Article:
The bullpen looked like the right place for Greene, as he had a 2.79 RA9 and 2.4 WAR in 2017, even though his control took a nose dive that year that now looks out of place with the rest of the year. He walked 12 percent of batters faced that year but less than seven percent each year after.
Greene’s career is one of peaks and valleys. Following his excellent 2017 season, he had a 5.54 RA9 in 2018 and then a 2.61 RA9 in 2019 before the Tigers sold high on him at the trade deadline. He regressed again with his new team, the Braves. If there actually ends up being a 2020 season, he will still be in Atlanta.
Outside of a great 2017 season, Ray has been little more than a solid back of the rotation pitcher. He has a career 4.30 RA9 with the Dbacks and interesting peripherals. He has had excellent strikeout rates in that time, having struck out about 31 percent of batters faced, but he has also walked about 11 percent of them.
Lebya just made his major league debut in 2019, and it was a solid one, albeit in only 21 games and 30 PA. He hit .280/.367/.440, though he did not show anything close to the contact rates he showed in the minors, but again, it is a minuscule sample size. The Diamondbacks did well with 85 wins in 2019, so if Lebya can make the leap, it might be enough to squeeze the team into a Wild Card slot.
That’s excellent considering the Yankees got that for just Shane Greene. Even if Gregorius landed in the nine or ten-win range this would have been a win for the Bronx Bombers.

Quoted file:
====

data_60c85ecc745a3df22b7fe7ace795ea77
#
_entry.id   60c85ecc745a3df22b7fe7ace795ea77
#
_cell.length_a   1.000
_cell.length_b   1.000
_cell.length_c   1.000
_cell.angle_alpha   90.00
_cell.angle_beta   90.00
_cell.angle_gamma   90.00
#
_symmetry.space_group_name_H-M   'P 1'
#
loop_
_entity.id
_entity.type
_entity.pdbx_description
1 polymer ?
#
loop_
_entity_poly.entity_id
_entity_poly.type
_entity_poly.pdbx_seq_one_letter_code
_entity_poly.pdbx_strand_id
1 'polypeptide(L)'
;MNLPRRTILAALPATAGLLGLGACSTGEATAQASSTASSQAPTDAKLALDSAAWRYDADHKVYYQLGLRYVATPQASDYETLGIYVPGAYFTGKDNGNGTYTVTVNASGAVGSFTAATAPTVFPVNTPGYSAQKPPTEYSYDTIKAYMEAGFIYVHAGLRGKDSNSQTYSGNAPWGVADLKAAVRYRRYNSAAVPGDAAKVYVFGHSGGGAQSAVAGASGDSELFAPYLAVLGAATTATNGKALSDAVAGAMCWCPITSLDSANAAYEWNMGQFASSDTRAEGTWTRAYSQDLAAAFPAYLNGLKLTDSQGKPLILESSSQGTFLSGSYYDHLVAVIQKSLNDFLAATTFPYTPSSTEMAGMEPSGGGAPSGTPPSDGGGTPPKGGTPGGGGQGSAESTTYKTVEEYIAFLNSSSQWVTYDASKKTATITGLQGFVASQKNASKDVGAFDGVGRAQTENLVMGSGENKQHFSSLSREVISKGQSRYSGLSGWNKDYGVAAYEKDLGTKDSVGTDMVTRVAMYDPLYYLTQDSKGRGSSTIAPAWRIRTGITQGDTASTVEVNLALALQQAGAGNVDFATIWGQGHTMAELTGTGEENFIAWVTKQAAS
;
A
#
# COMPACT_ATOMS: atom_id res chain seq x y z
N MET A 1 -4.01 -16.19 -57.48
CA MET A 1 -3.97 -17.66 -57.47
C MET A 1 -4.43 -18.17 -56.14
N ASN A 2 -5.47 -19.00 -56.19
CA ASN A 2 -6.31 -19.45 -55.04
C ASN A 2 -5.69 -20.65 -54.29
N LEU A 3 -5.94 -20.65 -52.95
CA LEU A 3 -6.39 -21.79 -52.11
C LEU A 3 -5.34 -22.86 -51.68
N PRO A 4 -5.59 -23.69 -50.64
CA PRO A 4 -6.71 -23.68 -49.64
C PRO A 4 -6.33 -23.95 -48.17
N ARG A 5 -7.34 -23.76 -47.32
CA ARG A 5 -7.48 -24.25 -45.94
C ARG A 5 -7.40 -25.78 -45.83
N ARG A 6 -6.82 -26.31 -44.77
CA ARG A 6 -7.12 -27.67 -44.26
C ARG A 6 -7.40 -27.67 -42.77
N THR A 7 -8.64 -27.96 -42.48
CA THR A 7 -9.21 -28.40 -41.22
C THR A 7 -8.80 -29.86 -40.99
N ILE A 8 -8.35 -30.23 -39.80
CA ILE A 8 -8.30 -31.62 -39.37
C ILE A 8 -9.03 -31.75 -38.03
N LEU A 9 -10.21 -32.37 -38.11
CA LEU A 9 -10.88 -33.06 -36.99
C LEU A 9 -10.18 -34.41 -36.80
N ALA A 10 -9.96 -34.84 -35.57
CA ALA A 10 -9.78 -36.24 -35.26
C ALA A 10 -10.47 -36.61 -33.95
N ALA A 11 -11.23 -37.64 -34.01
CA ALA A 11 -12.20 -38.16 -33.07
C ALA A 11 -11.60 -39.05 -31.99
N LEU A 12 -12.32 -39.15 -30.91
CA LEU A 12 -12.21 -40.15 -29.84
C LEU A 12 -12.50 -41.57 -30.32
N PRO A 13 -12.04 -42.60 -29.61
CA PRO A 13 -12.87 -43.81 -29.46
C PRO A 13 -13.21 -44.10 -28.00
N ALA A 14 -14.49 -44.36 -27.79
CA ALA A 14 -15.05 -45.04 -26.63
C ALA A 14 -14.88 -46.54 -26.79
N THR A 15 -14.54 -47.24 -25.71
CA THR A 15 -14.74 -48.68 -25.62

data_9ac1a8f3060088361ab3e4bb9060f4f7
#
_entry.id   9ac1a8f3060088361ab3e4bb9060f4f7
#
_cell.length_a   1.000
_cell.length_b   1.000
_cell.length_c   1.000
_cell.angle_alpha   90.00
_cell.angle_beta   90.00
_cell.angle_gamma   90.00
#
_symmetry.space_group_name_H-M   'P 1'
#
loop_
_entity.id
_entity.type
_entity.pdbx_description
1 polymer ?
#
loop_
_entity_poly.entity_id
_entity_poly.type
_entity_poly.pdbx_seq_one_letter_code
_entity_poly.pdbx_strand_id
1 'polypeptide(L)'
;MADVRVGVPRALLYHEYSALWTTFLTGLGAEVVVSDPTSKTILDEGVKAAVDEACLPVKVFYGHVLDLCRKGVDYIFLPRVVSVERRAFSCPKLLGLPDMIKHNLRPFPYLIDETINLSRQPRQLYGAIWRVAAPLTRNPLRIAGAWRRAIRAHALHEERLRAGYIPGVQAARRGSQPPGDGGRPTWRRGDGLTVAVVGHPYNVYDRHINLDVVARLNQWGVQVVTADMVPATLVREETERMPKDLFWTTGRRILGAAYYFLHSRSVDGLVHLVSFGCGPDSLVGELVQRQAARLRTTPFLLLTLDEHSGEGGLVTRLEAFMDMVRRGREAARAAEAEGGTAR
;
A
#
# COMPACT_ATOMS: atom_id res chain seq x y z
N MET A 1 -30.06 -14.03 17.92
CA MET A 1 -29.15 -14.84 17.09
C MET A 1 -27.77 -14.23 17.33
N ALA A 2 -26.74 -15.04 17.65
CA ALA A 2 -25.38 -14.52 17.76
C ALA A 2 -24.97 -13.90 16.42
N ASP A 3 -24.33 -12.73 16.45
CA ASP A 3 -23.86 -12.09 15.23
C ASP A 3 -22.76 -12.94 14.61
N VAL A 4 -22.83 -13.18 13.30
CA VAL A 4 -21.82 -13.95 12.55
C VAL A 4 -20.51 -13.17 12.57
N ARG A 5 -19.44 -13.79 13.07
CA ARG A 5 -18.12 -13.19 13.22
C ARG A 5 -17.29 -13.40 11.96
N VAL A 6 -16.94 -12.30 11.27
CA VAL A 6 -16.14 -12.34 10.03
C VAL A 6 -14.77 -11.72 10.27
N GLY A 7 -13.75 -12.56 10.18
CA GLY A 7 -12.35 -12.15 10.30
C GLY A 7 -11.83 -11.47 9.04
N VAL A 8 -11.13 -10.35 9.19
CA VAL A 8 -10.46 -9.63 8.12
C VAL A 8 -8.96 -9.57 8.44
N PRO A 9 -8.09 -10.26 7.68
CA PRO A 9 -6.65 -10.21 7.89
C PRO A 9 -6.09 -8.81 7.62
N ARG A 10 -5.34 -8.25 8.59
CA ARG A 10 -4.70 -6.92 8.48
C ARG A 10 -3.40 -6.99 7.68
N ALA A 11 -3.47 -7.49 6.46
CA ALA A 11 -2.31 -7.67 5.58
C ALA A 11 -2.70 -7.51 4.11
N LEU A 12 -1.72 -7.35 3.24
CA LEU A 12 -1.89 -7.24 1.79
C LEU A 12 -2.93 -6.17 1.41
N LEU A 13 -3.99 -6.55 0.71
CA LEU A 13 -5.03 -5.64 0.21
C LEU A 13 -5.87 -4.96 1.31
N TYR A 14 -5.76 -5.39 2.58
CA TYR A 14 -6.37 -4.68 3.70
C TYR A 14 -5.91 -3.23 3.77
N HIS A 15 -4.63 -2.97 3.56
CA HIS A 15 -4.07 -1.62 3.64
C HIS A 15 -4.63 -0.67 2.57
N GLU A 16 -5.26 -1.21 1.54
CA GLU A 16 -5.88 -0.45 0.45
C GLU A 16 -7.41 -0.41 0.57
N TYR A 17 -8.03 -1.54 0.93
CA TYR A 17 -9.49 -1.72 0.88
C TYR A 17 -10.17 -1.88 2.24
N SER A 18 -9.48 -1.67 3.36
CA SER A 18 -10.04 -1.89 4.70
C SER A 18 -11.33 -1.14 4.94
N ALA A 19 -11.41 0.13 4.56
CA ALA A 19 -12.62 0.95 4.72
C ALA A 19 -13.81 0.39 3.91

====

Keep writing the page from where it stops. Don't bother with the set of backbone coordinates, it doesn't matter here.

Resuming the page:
That’s really disappointing, and it looks a lot worse after seeing how good Gregorius was in New York. Considering that the Tigers have entered a rebuild since the trade, they might have been better off hanging on to Ray and Leyba. They could have traded Ray in, say, 2017 for a better return, and hung onto Leyba for their next competitive team.
Unlike just about every table I have ever done for this series, this one is very much in progress. Ray still has one year left in Arizona before free agency, and Leyba is just getting started. However, it is somewhat offset by Owings, who took over for Gregorius at short. From 2015-2018, he hit only .246/.287/.372, a 69 wRC+, and combined for only 1.6 WAR.
As I said before, I was a little low on the return for the Diamondbacks. Yet they could very well end up “winning” this trade, and that is saying a lot considering how well Gregorius worked out for the Yankees.
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Luis Torres is a Featured Writer at Beyond the Box Score. He is a medicinal chemist by day, baseball analyst by night. You can follow him on Twitter at @Chemtorres21.